Kathleen Harring is president of Muhlenberg College, in Pennsylvania.
Although midterm turnout data is still being crunched, it seems likely that young voters, many of whom cast their ballot for the first time, had an outsized impact on the results.
Americans aged 18-29 voted at the second-highest rate in three decades, only slightly lower than the 2018 midterm elections, according to the Center for Information and Research on Civic Learning and Engagement at Tufts University.
But here is what’s surprising: Despite their impact on this election, only about 27% of this age group voted.
Colleges are in a uniquely powerful position to increase this number — and there are very few times in our country’s history when it’s been of greater importance. Our institutions are places with a commitment to developing independent and critical thinkers, where different perspectives should be encouraged and examined.
Nonpartisan and student-led efforts to demystify the election process coupled with an institutional commitment to encourage civic engagement can make a real difference in voter registration and turnout.
We’ve seen this work with outstanding results on Muhlenberg College’s campus.
During the 2014 midterms, our student-voter rate was very low — just under 14%. But that figure jumped to 48.5% for the 2018 midterms, according to the National Study of Learning, Voting, and Engagement.
During the hotly contested 2016 presidential race between Hillary Clinton and Donald Trump, the national student voting rate for all institutions was 52.9%, with ours at 63.8%.
During the 2020 presidential election, Muhlenberg’s student-voter rate rose even higher — to nearly 83%, making it among the highest in the country.
The college also recently earned a platinum seal from the ALL IN Campus Democracy Challenge for our 2020 student voter efforts. And the group recognized Muhlenberg as having one of the most engaged campuses for student voting in 2022.
Here’s where we focused our resources to make this happen:
Early, ongoing and peer-to-peer engagement. New Muhlenberg students are encouraged to register to vote almost as soon as they step foot on campus. BergVotes, a nonpartisan student organization that raises political awareness and engagement on campus, as well as student staff from the Office of Community Engagement, help students register during orientation weekend. They also have weekly registration tables in the student union to help students register throughout the fall.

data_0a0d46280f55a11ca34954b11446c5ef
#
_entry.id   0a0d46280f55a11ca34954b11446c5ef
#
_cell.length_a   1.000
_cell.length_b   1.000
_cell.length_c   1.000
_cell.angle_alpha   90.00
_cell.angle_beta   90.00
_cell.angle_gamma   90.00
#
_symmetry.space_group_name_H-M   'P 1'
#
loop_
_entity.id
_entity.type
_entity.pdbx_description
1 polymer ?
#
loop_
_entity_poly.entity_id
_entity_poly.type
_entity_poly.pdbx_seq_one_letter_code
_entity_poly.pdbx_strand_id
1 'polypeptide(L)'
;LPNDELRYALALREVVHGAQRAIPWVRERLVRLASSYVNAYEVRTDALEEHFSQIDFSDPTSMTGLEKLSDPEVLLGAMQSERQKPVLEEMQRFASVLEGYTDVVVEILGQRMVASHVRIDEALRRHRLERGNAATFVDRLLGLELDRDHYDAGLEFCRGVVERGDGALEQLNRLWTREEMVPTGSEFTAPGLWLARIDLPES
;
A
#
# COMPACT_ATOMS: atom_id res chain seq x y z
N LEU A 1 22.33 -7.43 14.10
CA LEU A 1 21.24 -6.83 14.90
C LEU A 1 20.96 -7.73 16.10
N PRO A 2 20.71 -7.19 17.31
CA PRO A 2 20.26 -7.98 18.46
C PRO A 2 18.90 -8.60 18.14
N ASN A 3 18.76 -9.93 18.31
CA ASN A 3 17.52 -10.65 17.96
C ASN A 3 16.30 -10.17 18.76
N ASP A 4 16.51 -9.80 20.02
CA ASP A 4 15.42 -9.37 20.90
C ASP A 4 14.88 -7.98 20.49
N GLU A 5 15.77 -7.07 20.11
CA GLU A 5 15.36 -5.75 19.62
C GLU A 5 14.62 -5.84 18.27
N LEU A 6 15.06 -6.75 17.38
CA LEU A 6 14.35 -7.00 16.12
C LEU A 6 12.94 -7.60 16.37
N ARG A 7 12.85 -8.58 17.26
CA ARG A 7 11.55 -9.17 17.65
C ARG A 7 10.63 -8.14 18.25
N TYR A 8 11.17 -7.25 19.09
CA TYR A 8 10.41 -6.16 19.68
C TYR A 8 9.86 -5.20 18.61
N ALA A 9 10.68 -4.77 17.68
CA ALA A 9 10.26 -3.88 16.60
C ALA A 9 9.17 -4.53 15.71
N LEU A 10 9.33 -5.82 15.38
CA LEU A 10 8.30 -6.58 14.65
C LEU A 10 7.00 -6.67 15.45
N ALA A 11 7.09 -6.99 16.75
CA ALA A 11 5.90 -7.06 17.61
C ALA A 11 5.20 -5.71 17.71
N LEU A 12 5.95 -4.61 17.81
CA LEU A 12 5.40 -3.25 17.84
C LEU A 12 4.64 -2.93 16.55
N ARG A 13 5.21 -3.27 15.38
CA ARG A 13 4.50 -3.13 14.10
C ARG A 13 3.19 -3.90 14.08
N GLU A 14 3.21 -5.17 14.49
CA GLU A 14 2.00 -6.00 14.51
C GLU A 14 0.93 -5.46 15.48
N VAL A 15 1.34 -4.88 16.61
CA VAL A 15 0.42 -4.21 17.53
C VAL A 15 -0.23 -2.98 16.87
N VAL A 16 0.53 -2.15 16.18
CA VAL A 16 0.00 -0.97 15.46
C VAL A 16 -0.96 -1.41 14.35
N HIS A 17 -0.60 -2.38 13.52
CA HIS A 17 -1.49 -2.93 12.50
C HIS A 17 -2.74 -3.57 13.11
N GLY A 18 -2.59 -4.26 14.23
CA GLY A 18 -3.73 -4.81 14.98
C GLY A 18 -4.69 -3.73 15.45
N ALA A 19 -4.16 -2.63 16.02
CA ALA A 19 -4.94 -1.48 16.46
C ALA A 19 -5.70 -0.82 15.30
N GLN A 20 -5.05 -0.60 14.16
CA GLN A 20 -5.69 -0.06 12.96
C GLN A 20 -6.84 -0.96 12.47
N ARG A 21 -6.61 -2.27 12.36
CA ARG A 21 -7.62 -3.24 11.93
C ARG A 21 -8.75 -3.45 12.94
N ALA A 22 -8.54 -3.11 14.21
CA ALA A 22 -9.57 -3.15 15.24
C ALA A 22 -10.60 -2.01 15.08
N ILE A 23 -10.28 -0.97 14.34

These students and staff also answer questions in real time and through social media. They even hand deliver voter registration forms so students who want to register locally can easily do so.
Other student groups like the College Democrats and College Republicans canvas by “dorm storming,” which involves distributing voting information through the residence halls to encourage students to register and vote. They also participate in phone and text banks and ask their fellow students on our small campus, “Did you vote?”
Education. The college’s biennial Election Series, sponsored by the political science department, brings in speakers to cover topics particularly relevant to that year’s elections. BergVotes organized an Issues Expo this fall for students to learn more about important issues and answered questions about voting on its Instagram account.
The College Democrats used their connections with various candidates to host multiple political programs on campus in 2022, including the first Pennsylvanian U.S. Senate Democratic debate last April and a visit from First Lady Jill Biden in November in support of Rep. Susan Wild’s ultimately successful reelection bid.
Accessibility. In 2008, Muhlenberg students had to travel a mile from campus and often waited in long lines to cast their vote. Staff and faculty members reached out to local officials and were able to facilitate the move of the precinct’s polling location to the college’s student union the following spring. Now students — as well as faculty, staff and campus neighbors — can vote on their way to grab a coffee or meal.
Community engagement. Muhlenberg’s ongoing commitments to local elections include fluent Spanish-speaking students serving as poll interpreters and a team of students conducting exit polling for the Muhlenberg College Institute of Public Opinion.
This generation of students has come of age facing seemingly immutable and wickedly complex issues: a still-threatening global pandemic, intractable gun violence, threats to our democratic systems, and the impact of climate change now and in their future.
Now is the time for college leaders to inspire hope and encourage engagement. We have the power to help our students develop a passion for community connections, civil debate and voting in every election — and hopefully set into motion a lifetime of meaningful service.
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